In case you missed it in all the fiscal cliff blah-blah-blah this week, Michigan on Tuesday became the 24th Right-to-Work state, meaning union control of employees has been drastically scaled back. Given that it's Michigan, you can imagine this was a pretty big deal, given the historical importance of Detroit and the UAW and so on. If I weren't completely burned out right now from finals week and the end of the semester, I would get into the details of this legislation and what it means for unions and Michiganders (Michigandees?). But since I am, you're going to get a story that requires less research on my part.
Living up to their standards of calm and rational discourse, thousands of union activists descended on the state capital early this week to protest the bill, and of course by "protest" I mean "threw the mother of all temper tantrums and threatened violence if Republicans dared take away their entitlements." So did the Democratic lackeys who represent them, naturally. Inside the Capitol, one state rep said of the consequences of passing right-to-work, "There will be blood." (A follow-up statement from state Democratic leadership explained that the legislator was only talking about getting passionate and he didn't literally mean blood would be shed. I assume they settled on this excuse after deciding no one would believe he was just randomly noting the titles of Paul Thomas Anderson movies.) Of course, Jimmy Hoffa did follow up on CNN by saying of the fight over right-to-work, "We're going to have a civil war," so I guess the messaging hasn't quite been straightened out yet.
Happily, protestors outside were already fulfilling said prediction. Tuesday morning, the day the bill was passed, a tent set up by the conservative group Americans For Prosperity, was violently tore down by unionists, reportedly armed with knives. At about that time, commentator/comedian Steven Crowder, who you may know from occasional appearances on Red Eye or his contributions to Breitbart, was physically assaulted, by at least two different union guys, leaving cuts on the head and a broken tooth. To provide context for the link, Crowder produces videos like these on a regular basis, asking liberal protestors questions about why they're supporting or attacking X, which is what he was doing here before the AFP tent started to get torn up. The video jumps around a bit, but you can clearly see one guy at the end grab Crowder from behind and punch him before getting pulled away, shouting what are unmistakably death threats. From the pics Crowder posted after the fact, you can see how violent things got.
Oh, and this wasn't the only incident. In the course of destroying this tent and all, the protestors also smashed up the cart of a popular hot dog vendor whose sole crime was to cater for the AFP folks--and also to be black, which brought on shouts of "N***er" and "Uncle Tom."
No doubt some (or most) of you had already heard of this. But that's because you don't watch the network news or read the big-name papers, at least not exclusively. Needless to say, none of those guys mentioned this at all. Brian Williams started off NBC's Nightly News on Tuesday with (I'm paraphrasing): "For generations, unions have served as a gateway to the American dream. But now in their heartland, new legislation looks to change all that." With the poor little union guys cast in the light of victims (and really, who making $32/hour can't be considered victims?), there was no way stories like this would see the light of day. As usual, Fox News, talk radio, and the blogs were the only ones running with this.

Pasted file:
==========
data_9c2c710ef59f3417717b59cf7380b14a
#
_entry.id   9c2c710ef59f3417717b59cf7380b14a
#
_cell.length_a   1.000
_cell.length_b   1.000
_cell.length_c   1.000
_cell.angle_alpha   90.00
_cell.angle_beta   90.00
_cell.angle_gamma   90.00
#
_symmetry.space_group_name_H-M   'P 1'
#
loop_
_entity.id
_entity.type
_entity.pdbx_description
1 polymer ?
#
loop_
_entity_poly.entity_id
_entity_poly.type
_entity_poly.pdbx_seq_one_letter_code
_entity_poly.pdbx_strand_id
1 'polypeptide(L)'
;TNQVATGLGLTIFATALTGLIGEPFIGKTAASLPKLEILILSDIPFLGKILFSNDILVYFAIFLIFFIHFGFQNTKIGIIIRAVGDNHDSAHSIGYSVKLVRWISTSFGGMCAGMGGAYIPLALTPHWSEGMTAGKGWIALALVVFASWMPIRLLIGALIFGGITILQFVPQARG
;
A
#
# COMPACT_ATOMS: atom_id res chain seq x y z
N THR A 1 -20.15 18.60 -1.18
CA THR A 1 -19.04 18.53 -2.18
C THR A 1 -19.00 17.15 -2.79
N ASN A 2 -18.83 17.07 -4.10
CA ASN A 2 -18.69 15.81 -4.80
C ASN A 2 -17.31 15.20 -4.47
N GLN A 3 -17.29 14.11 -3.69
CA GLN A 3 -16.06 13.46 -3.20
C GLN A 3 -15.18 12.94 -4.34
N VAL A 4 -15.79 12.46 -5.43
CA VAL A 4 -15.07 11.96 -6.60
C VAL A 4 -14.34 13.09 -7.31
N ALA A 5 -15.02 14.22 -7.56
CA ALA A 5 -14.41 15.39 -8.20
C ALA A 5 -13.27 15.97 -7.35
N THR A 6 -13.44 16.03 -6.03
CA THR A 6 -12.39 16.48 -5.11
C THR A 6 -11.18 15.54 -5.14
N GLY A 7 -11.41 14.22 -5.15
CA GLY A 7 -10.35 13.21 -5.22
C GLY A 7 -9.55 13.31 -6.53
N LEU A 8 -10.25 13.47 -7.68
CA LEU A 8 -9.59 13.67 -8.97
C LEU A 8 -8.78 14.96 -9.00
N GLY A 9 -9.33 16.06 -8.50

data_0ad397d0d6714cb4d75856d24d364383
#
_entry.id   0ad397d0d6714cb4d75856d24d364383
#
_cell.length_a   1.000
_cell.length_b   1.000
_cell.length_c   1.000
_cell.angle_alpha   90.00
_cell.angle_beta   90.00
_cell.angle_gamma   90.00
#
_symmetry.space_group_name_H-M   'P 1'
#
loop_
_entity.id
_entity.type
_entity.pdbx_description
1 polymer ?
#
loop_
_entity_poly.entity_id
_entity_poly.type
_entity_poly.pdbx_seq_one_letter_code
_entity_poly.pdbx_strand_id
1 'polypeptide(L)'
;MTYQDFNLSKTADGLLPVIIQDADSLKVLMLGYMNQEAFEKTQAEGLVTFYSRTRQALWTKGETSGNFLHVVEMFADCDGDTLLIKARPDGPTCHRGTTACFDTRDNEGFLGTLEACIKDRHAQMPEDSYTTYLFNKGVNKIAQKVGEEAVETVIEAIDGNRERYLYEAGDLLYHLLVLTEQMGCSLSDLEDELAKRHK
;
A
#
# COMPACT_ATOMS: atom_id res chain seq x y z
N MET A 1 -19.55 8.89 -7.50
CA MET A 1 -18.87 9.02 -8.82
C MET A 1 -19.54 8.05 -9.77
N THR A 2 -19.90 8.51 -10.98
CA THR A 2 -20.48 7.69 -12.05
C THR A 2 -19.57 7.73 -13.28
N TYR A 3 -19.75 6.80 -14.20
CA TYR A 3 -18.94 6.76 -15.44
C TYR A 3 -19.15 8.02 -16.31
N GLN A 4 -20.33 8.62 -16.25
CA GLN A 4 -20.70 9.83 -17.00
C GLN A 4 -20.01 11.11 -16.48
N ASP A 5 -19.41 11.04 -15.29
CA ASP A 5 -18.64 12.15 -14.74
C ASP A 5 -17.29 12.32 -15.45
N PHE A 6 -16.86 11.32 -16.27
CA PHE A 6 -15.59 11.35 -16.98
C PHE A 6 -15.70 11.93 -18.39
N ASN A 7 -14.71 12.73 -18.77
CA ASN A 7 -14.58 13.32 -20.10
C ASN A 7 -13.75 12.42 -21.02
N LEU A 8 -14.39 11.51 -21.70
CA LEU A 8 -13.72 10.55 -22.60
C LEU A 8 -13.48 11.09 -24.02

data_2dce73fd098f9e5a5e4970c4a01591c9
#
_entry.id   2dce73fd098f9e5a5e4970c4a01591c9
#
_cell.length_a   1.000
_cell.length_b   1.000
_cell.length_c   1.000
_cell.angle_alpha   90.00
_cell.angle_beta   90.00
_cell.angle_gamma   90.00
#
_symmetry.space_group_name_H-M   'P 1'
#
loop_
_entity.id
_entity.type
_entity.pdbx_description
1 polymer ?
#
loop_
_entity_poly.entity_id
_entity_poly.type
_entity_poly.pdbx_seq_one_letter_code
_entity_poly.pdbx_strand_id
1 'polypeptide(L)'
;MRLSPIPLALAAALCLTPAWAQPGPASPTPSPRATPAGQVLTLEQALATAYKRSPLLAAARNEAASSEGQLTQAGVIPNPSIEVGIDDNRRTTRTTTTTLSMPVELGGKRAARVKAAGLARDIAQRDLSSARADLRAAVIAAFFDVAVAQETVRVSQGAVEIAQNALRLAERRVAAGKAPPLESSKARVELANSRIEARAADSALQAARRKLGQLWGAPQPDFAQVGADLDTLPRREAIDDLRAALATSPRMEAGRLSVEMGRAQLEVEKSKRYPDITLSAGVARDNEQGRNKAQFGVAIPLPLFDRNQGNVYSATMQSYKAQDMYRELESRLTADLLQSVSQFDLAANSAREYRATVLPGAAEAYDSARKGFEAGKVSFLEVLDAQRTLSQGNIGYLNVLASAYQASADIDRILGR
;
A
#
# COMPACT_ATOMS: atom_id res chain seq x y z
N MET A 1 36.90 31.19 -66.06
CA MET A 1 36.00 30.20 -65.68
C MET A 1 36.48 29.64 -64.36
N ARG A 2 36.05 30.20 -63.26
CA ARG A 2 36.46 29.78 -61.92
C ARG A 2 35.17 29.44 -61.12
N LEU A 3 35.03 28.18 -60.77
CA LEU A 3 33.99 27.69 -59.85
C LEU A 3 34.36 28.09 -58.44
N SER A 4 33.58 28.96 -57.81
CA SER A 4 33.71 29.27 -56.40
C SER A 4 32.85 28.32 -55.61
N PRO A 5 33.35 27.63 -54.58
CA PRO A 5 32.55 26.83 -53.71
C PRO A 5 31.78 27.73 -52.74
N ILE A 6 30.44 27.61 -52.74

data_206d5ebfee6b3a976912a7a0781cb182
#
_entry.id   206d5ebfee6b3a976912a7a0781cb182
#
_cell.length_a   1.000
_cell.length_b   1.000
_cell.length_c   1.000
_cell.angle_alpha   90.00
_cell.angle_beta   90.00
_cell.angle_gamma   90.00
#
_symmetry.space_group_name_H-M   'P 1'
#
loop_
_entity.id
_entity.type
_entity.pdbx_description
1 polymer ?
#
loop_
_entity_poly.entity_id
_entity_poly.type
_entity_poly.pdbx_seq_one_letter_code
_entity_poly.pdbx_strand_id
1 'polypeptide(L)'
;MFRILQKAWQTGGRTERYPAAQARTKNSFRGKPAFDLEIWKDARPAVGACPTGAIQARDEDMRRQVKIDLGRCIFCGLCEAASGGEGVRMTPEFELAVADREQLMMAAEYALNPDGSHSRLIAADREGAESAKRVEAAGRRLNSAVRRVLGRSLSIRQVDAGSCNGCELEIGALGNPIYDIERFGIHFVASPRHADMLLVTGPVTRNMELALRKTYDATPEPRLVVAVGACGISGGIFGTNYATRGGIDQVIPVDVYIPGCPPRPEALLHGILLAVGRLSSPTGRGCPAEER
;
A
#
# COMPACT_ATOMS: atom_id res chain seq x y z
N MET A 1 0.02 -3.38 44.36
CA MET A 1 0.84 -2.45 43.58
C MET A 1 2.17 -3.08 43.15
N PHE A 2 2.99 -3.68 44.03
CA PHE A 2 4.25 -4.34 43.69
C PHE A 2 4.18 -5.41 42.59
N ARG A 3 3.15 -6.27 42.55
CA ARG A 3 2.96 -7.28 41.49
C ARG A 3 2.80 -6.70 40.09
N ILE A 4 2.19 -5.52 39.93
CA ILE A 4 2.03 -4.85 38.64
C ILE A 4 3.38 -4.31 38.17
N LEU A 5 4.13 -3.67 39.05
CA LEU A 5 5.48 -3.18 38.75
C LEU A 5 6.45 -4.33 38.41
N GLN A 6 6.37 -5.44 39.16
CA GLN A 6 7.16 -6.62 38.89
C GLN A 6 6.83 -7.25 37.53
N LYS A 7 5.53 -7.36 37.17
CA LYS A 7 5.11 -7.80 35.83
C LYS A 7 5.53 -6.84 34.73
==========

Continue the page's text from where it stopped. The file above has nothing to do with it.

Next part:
Well, that's not entirely true. MSNBC's website did give the story of violence at the AFP tent some air--or at least, they reported a union member's claims that he saw an NRA guy tampering with the tent to make it look like union people destroyed it. So, same thing, basically.
As for Crowder personally, one Washington Post blogger did address his attack and asked, "Are the media ignoring thuggery?" Erik Wemple considered his own question and then ended with a thoughtful No. His explanation: Hey, the union guys probably shouldn't have attacked that right-winger, but he jumped up and down about it so much to get the media's attention, who can blame them for ignoring him? No, really. People "should take a second look at Crowder's actions....he's gone buffoonish since then." "Given how Crowder has carried on, I, too, may well pass on the story of his beating, were I a network executive producer." So, for those keeping score at home, a conservative who gets assaulted by leftists and then, seeing it going unreported by other leftists in the media, tries to raise enough of an alarm that it will be noticed, is "carrying on" and "buffoonish" and therefore below the media's notice.
You know, I changed my mind. Maybe I don't want the media covering stories like this.
P.S. In case you were worrying (and I know you were), the White House did weigh in on this. Jay "Twerp" Carney called the incidents a "civil" form of debate; as for the "There will be blood" line: "I haven't seen those comments, and I'm not sure they mean what someone interprets them to mean." Someone better tell Jimmy Hoffa.
P.P.S. I will be on the road most of the day tomorrow, so y'all will have to carry the conversation yourselves for a while. I'll do what I can.